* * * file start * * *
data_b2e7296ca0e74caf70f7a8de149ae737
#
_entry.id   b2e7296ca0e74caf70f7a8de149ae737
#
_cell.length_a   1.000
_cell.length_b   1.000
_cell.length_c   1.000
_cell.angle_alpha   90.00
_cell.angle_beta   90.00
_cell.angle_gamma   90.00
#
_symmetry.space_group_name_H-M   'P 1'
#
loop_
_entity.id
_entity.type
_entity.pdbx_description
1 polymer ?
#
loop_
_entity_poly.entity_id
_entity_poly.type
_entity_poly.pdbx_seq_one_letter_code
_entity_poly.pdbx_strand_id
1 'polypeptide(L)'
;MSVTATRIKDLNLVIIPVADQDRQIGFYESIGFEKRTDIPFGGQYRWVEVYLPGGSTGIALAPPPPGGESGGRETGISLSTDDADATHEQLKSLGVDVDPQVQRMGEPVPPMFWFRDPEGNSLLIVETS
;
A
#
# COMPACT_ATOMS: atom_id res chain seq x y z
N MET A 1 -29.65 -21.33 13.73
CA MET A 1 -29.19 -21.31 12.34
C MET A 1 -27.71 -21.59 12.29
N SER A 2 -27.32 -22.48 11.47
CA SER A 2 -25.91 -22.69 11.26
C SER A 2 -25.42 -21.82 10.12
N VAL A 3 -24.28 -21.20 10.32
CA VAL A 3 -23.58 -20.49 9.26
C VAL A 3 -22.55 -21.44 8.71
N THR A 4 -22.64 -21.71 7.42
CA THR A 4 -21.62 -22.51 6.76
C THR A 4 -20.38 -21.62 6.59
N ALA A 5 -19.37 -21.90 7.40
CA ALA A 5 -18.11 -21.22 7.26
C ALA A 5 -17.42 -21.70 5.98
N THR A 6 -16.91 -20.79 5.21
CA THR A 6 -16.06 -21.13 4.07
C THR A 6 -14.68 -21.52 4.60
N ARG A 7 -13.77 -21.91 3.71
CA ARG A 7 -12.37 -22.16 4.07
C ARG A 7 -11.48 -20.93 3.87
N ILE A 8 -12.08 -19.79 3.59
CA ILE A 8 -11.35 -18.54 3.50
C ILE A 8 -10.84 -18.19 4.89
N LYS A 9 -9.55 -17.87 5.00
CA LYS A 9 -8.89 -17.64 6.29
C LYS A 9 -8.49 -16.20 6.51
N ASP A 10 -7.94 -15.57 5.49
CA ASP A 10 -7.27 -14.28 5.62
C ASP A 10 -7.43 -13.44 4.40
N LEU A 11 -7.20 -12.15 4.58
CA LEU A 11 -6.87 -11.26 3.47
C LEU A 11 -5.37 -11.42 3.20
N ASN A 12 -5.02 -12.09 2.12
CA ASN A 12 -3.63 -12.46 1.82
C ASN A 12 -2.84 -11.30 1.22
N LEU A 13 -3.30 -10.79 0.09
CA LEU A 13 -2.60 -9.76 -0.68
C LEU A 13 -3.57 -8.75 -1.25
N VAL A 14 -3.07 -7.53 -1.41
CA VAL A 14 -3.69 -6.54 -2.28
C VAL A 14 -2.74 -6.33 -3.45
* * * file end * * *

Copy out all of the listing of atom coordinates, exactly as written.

data_b2e7296ca0e74caf70f7a8de149ae737
#
_entry.id   b2e7296ca0e74caf70f7a8de149ae737
#
_cell.length_a   1.000
_cell.length_b   1.000
_cell.length_c   1.000
_cell.angle_alpha   90.00
_cell.angle_beta   90.00
_cell.angle_gamma   90.00
#
_symmetry.space_group_name_H-M   'P 1'
#
loop_
_entity.id
_entity.type
_entity.pdbx_description
1 polymer ?
#
loop_
_entity_poly.entity_id
_entity_poly.type
_entity_poly.pdbx_seq_one_letter_code
_entity_poly.pdbx_strand_id
1 'polypeptide(L)'
;MSVTATRIKDLNLVIIPVADQDRQIGFYESIGFEKRTDIPFGGQYRWVEVYLPGGSTGIALAPPPPGGESGGRETGISLSTDDADATHEQLKSLGVDVDPQVQRMGEPVPPMFWFRDPEGNSLLIVETS
;
A
#
# COMPACT_ATOMS: atom_id res chain seq x y z
N MET A 1 -29.65 -21.33 13.73
CA MET A 1 -29.19 -21.31 12.34
C MET A 1 -27.71 -21.59 12.29
N SER A 2 -27.32 -22.48 11.47
CA SER A 2 -25.91 -22.69 11.26
C SER A 2 -25.42 -21.82 10.12
N VAL A 3 -24.28 -21.20 10.32
CA VAL A 3 -23.58 -20.49 9.26
C VAL A 3 -22.55 -21.44 8.71
N THR A 4 -22.64 -21.71 7.42
CA THR A 4 -21.62 -22.51 6.76
C THR A 4 -20.38 -21.62 6.59
N ALA A 5 -19.37 -21.90 7.40
CA ALA A 5 -18.11 -21.22 7.26
C ALA A 5 -17.42 -21.70 5.98
N THR A 6 -16.91 -20.79 5.21
CA THR A 6 -16.06 -21.13 4.07
C THR A 6 -14.68 -21.52 4.60
N ARG A 7 -13.77 -21.91 3.71
CA ARG A 7 -12.37 -22.16 4.07
C ARG A 7 -11.48 -20.93 3.87
N ILE A 8 -12.08 -19.79 3.59
CA ILE A 8 -11.35 -18.54 3.50
C ILE A 8 -10.84 -18.19 4.89
N LYS A 9 -9.55 -17.87 5.00
CA LYS A 9 -8.89 -17.64 6.29
C LYS A 9 -8.49 -16.20 6.51
N ASP A 10 -7.94 -15.57 5.49
CA ASP A 10 -7.27 -14.28 5.62
C ASP A 10 -7.43 -13.44 4.40
N LEU A 11 -7.20 -12.15 4.58
CA LEU A 11 -6.87 -11.26 3.47
C LEU A 11 -5.37 -11.42 3.20
N ASN A 12 -5.02 -12.09 2.12
CA ASN A 12 -3.63 -12.46 1.82
C ASN A 12 -2.84 -11.30 1.22
N LEU A 13 -3.30 -10.79 0.09
CA LEU A 13 -2.60 -9.76 -0.68
C LEU A 13 -3.57 -8.75 -1.25
N VAL A 14 -3.07 -7.53 -1.41
CA VAL A 14 -3.69 -6.54 -2.28
C VAL A 14 -2.74 -6.33 -3.45